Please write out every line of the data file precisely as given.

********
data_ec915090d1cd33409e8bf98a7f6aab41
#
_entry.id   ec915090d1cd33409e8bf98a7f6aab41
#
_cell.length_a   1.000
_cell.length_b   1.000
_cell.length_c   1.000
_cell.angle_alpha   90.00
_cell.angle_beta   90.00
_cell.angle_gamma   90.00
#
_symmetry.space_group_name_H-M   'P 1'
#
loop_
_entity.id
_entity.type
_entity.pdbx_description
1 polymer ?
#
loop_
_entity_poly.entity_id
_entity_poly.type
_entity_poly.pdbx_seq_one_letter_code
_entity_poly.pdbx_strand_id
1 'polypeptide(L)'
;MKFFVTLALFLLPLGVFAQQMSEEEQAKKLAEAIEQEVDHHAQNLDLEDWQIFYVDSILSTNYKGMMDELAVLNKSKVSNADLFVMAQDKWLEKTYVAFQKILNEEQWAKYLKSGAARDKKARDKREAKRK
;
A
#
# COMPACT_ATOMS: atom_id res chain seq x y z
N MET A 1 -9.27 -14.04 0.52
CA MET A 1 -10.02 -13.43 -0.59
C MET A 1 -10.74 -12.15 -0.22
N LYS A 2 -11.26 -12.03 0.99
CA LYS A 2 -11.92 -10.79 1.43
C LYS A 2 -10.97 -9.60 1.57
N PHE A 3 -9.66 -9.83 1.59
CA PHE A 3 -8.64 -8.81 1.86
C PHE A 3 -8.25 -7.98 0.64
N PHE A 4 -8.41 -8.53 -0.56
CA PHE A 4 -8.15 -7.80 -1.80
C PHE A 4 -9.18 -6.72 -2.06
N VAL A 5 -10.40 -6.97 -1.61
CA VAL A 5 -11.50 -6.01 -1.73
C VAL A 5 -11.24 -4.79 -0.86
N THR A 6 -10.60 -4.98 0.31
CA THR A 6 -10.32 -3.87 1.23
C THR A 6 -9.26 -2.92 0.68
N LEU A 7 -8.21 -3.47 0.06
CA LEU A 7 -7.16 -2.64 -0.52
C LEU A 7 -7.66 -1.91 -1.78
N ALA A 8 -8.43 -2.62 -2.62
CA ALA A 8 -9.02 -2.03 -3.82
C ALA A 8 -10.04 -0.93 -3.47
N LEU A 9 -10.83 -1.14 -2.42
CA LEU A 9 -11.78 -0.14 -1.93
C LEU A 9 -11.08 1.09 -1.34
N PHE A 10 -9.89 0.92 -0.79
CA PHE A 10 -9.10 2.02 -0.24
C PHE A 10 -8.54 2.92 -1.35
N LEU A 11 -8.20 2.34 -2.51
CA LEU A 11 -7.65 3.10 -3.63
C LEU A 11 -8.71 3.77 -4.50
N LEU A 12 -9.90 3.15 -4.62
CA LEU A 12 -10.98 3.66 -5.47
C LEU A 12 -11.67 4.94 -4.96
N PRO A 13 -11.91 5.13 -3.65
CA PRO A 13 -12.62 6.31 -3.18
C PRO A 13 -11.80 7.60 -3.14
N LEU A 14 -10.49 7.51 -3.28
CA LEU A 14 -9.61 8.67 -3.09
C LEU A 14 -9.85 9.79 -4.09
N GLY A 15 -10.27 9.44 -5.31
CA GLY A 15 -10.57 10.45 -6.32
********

data_ec915090d1cd33409e8bf98a7f6aab41
#
_entry.id   ec915090d1cd33409e8bf98a7f6aab41
#
_cell.length_a   1.000
_cell.length_b   1.000
_cell.length_c   1.000
_cell.angle_alpha   90.00
_cell.angle_beta   90.00
_cell.angle_gamma   90.00
#
_symmetry.space_group_name_H-M   'P 1'
#
loop_
_entity.id
_entity.type
_entity.pdbx_description
1 polymer ?
#
loop_
_entity_poly.entity_id
_entity_poly.type
_entity_poly.pdbx_seq_one_letter_code
_entity_poly.pdbx_strand_id
1 'polypeptide(L)'
;MKFFVTLALFLLPLGVFAQQMSEEEQAKKLAEAIEQEVDHHAQNLDLEDWQIFYVDSILSTNYKGMMDELAVLNKSKVSNADLFVMAQDKWLEKTYVAFQKILNEEQWAKYLKSGAARDKKARDKREAKRK
;
A
#
# COMPACT_ATOMS: atom_id res chain seq x y z
N MET A 1 -9.27 -14.04 0.52
CA MET A 1 -10.02 -13.43 -0.59
C MET A 1 -10.74 -12.15 -0.22
N LYS A 2 -11.26 -12.03 0.99
CA LYS A 2 -11.92 -10.79 1.43
C LYS A 2 -10.97 -9.60 1.57
N PHE A 3 -9.66 -9.83 1.59
CA PHE A 3 -8.64 -8.81 1.86
C PHE A 3 -8.25 -7.98 0.64
N PHE A 4 -8.41 -8.53 -0.56
CA PHE A 4 -8.15 -7.80 -1.80
C PHE A 4 -9.18 -6.72 -2.06
N VAL A 5 -10.40 -6.97 -1.61
CA VAL A 5 -11.50 -6.01 -1.73
C VAL A 5 -11.24 -4.79 -0.86
N THR A 6 -10.60 -4.98 0.31
CA THR A 6 -10.32 -3.87 1.23
C THR A 6 -9.26 -2.92 0.68
N LEU A 7 -8.21 -3.47 0.06
CA LEU A 7 -7.16 -2.64 -0.52
C LEU A 7 -7.66 -1.91 -1.78
N ALA A 8 -8.43 -2.62 -2.62
CA ALA A 8 -9.02 -2.03 -3.82
C ALA A 8 -10.04 -0.93 -3.47
N LEU A 9 -10.83 -1.14 -2.42
CA LEU A 9 -11.78 -0.14 -1.93
C LEU A 9 -11.08 1.09 -1.34
N PHE A 10 -9.89 0.92 -0.79
CA PHE A 10 -9.10 2.02 -0.24
C PHE A 10 -8.54 2.92 -1.35
N LEU A 11 -8.20 2.34 -2.51
CA LEU A 11 -7.65 3.10 -3.63
C LEU A 11 -8.71 3.77 -4.50
N LEU A 12 -9.90 3.15 -4.62
CA LEU A 12 -10.98 3.66 -5.47
C LEU A 12 -11.67 4.94 -4.96
N PRO A 13 -11.91 5.13 -3.65
CA PRO A 13 -12.62 6.31 -3.18
C PRO A 13 -11.80 7.60 -3.14
N LEU A 14 -10.49 7.51 -3.28
CA LEU A 14 -9.61 8.67 -3.09
C LEU A 14 -9.85 9.79 -4.09
N GLY A 15 -10.27 9.44 -5.31
CA GLY A 15 -10.57 10.45 -6.32